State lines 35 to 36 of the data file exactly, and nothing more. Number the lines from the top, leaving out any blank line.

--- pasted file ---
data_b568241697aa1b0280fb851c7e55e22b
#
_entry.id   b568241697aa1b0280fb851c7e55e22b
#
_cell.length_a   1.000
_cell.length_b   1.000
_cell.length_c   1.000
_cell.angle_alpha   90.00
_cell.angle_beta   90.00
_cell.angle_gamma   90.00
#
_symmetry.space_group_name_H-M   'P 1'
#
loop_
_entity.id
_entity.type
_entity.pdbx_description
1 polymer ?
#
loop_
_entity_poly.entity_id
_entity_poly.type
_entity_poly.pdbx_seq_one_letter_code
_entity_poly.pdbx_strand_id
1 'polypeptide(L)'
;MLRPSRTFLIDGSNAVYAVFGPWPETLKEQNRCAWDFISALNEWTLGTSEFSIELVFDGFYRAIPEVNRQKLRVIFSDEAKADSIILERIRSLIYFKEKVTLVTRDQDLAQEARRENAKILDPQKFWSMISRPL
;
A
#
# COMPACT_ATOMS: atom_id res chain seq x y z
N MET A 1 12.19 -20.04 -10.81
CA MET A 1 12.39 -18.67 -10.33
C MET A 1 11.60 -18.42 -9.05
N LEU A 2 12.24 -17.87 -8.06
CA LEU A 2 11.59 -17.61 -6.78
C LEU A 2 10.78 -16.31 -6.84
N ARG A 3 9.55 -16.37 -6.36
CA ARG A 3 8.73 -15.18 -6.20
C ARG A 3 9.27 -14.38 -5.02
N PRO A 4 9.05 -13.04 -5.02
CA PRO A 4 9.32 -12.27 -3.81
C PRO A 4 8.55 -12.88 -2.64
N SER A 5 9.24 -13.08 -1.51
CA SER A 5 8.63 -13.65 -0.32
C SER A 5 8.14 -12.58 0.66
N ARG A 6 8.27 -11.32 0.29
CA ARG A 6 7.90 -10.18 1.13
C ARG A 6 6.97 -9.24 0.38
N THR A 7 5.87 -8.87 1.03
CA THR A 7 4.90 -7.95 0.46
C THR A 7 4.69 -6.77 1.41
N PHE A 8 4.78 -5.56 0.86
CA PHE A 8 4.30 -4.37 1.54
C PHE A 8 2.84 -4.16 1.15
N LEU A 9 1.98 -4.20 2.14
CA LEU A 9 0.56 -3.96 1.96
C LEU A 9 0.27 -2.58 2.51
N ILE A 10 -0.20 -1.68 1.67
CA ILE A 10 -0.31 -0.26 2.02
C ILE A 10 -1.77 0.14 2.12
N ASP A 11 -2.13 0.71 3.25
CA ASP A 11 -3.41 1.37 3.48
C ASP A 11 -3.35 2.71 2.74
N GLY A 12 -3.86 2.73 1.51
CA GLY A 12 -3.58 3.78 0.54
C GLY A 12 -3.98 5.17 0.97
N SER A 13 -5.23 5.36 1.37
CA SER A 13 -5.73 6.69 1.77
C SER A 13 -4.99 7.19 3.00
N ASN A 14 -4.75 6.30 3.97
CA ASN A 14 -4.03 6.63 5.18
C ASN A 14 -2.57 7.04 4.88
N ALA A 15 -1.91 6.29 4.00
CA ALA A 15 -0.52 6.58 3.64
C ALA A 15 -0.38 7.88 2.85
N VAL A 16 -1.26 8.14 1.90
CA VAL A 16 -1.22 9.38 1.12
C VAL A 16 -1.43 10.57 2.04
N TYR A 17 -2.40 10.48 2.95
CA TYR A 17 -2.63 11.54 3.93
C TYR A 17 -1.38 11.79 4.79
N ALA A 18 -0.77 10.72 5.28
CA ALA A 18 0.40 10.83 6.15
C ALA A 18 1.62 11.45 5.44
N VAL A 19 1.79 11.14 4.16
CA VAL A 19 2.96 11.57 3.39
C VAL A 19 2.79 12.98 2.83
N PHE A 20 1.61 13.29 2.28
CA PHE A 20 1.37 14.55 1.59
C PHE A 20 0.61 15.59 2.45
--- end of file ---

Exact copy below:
CA LEU A 2 11.59 -17.61 -6.78
C LEU A 2 10.78 -16.31 -6.84